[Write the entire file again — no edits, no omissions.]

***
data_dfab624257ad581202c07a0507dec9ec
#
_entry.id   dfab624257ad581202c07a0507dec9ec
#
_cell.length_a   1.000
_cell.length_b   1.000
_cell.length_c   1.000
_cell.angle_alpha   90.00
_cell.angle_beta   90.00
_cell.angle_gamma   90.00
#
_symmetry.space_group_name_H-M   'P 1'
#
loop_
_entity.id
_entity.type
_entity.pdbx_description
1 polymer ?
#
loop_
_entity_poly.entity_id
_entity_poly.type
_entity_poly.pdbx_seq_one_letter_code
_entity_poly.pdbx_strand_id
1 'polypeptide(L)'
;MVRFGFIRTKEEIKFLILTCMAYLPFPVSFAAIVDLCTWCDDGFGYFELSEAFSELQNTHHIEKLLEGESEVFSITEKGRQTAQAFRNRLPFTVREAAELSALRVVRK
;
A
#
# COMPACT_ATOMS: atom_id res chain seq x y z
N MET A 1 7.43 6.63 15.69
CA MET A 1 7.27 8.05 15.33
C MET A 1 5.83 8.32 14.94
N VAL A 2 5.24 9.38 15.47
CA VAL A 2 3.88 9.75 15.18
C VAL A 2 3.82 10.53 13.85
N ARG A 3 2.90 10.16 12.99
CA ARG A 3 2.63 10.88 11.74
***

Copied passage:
data_dfab624257ad581202c07a0507dec9ec
#
_entry.id   dfab624257ad581202c07a0507dec9ec
#
_cell.length_a   1.000
_cell.length_b   1.000
_cell.length_c   1.000
_cell.angle_alpha   90.00
_cell.angle_beta   90.00
_cell.angle_gamma   90.00
#
_symmetry.space_group_name_H-M   'P 1'
#
loop_
_entity.id
_entity.type
_entity.pdbx_description
1 polymer ?
#
loop_
_entity_poly.entity_id
_entity_poly.type
_entity_poly.pdbx_seq_one_letter_code
_entity_poly.pdbx_strand_id
1 'polypeptide(L)'
;MVRFGFIRTKEEIKFLILTCMAYLPFPVSFAAIVDLCTWCDDGFGYFELSEAFSELQNTHHIEKLLEGESEVFSITEKGRQTAQAFRNRLPFTVREAAELSALRVVRK
;
A
#
# COMPACT_ATOMS: atom_id res chain seq x y z
N MET A 1 7.43 6.63 15.69
CA MET A 1 7.27 8.05 15.33
C MET A 1 5.83 8.32 14.94
N VAL A 2 5.24 9.38 15.47
CA VAL A 2 3.88 9.75 15.18
C VAL A 2 3.82 10.53 13.85
N ARG A 3 2.90 10.16 12.99
CA ARG A 3 2.63 10.88 11.74